Dr. Mulvihill shared more with Health Matters on what to know about ashwagandha.
What is ashwagandha?
Dr. Mulvihill: Ashwagandha is a plant native to Asia and Africa. It’s also commonly known as Indian ginseng.
The leaves, berries, and roots have different active ingredients. The root is what is traditionally used for medicine, ground up in a powder that can be consumed.
“Ashwa” comes from the word “horse” in Sanskrit. Some people say the name “ashwagandha” comes from the root’s smelling like a horse, and others say it’s because it gives you the stamina of the animal.
What does ashwagandha do to the body?
We have two nervous systems in our body, and within them there’s the somatic and the autonomic. The somatic nervous system is under our conscious control, allowing us to do things like walk, talk, and write. The autonomic nervous system controls unconscious processes, and has two parts: the sympathetic and the parasympathetic. The sympathetic system is known as the fight-or-flight response, whereas the parasympathetic system helps us to “rest-and-digest.”
Our fight-or-flight response evolved to help us either fight or flee from predators. Nowadays, however, our bodies are responding to sirens in the street, or an email from your boss, as if they were physical threats.
When chronically activated, the sympathetic nervous system triggers the release of stress hormones such as epinephrine (adrenaline) and cortisol. This abnormal release of stress hormones has many negative effects in our body over time, including increased inflammation and disruptions of our digestion and metabolism.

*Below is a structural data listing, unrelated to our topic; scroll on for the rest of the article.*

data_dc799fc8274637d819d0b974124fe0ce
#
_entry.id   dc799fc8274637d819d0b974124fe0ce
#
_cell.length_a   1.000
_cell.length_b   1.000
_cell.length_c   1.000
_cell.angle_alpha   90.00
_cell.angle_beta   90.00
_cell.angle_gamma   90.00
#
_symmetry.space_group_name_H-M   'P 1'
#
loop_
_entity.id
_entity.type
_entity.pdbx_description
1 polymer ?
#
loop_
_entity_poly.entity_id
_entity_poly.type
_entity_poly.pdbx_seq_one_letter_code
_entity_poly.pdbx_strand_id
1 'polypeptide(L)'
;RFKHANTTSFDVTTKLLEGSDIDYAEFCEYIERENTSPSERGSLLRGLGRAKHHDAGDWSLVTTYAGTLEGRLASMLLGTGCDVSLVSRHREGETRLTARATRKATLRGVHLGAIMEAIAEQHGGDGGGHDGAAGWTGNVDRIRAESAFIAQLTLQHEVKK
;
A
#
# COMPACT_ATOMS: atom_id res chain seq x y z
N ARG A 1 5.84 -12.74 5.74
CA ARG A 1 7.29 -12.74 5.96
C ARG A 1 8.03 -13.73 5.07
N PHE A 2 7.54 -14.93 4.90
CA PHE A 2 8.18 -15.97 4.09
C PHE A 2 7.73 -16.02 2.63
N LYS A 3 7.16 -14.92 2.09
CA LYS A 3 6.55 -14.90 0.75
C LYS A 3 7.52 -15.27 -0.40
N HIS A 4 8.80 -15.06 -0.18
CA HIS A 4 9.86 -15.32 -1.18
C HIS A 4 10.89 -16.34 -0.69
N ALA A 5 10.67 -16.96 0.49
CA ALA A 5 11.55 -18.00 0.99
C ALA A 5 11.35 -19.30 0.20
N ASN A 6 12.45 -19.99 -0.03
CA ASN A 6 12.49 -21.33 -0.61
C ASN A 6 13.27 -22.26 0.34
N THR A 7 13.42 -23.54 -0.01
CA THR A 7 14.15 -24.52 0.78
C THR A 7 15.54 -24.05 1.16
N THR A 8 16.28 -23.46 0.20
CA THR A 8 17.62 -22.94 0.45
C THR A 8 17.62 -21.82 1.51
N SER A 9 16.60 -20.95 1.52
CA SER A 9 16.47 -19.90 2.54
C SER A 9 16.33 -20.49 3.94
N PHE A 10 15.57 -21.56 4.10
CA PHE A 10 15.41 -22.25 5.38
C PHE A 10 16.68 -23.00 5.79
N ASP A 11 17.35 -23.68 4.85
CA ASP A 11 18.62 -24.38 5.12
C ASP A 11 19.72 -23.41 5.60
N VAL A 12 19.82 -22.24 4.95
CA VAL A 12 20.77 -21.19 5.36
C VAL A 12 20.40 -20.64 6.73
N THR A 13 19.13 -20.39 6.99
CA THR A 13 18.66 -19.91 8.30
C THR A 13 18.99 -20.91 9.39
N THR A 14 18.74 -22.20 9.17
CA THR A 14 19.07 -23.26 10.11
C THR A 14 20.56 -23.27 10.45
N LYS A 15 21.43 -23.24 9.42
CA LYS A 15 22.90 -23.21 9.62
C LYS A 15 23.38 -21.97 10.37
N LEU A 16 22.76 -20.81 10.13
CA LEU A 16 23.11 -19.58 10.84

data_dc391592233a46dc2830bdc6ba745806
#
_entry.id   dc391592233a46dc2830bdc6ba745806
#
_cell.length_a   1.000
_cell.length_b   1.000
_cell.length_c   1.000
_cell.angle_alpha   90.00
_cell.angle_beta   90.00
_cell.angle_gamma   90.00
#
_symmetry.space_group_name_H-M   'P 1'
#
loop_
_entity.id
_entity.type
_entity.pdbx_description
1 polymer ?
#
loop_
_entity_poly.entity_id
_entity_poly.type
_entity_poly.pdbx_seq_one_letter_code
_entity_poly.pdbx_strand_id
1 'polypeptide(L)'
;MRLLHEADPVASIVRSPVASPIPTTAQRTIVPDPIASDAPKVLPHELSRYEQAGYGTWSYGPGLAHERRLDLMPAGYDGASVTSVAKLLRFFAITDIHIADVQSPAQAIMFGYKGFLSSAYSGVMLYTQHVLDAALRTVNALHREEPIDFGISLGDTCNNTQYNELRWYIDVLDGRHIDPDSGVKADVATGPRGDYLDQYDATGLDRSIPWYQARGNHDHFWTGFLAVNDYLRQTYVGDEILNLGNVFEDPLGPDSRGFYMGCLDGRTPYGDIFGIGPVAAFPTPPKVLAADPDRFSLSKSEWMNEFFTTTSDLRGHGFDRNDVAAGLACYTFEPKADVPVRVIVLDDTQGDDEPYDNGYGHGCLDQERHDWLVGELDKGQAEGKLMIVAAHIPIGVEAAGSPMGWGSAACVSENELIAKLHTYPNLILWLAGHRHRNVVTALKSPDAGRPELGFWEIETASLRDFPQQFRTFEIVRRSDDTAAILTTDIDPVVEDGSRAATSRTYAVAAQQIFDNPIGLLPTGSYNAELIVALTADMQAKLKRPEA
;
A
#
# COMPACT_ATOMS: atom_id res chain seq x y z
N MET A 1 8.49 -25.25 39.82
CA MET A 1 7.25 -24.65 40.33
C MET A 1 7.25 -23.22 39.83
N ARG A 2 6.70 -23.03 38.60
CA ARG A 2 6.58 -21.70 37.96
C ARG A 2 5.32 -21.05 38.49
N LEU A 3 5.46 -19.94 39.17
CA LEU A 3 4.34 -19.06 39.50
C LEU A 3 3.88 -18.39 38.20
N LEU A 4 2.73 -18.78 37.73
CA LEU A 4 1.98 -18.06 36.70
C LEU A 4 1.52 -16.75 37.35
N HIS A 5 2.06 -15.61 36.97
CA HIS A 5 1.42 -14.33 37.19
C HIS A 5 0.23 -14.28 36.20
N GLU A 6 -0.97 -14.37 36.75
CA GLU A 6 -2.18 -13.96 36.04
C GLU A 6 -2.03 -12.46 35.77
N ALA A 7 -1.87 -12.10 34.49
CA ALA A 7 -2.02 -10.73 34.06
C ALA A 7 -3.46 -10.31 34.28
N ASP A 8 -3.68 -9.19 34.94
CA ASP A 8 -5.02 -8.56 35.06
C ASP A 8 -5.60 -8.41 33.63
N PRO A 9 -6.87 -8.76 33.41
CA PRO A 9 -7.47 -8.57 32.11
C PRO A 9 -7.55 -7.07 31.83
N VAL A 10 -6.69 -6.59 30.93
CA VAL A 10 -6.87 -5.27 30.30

Ashwagandha seems to counteract our sympathetic nervous system and decrease the excessive release of stress hormones, helping our bodies to cope with stress and come back into balance.
Cortisol has a circadian rhythm, tending to go up in the early morning and decrease throughout the day. There’s research that shows that ashwagandha can help reset your circadian rhythm, getting you into a good sleep pattern, and slowly, over the course of weeks to months, rejuvenating your body.
What are the benefits of ashwagandha?
Research supports that ashwagandha can help:
- Improve sleep
- Reduce stress, anxiety, and fatigue
- Enhance cognition and focus
Who should take it?
I usually recommend ashwagandha to patients who are tired and wired. They may be struggling to cope with physical and mental stress, leading to anxiety and poor sleep, which over time can lead to a feeling of burnout and chronic fatigue.
Every person is different, so it’s best to get guidance from a physician or clinician familiar with supplements and herbs.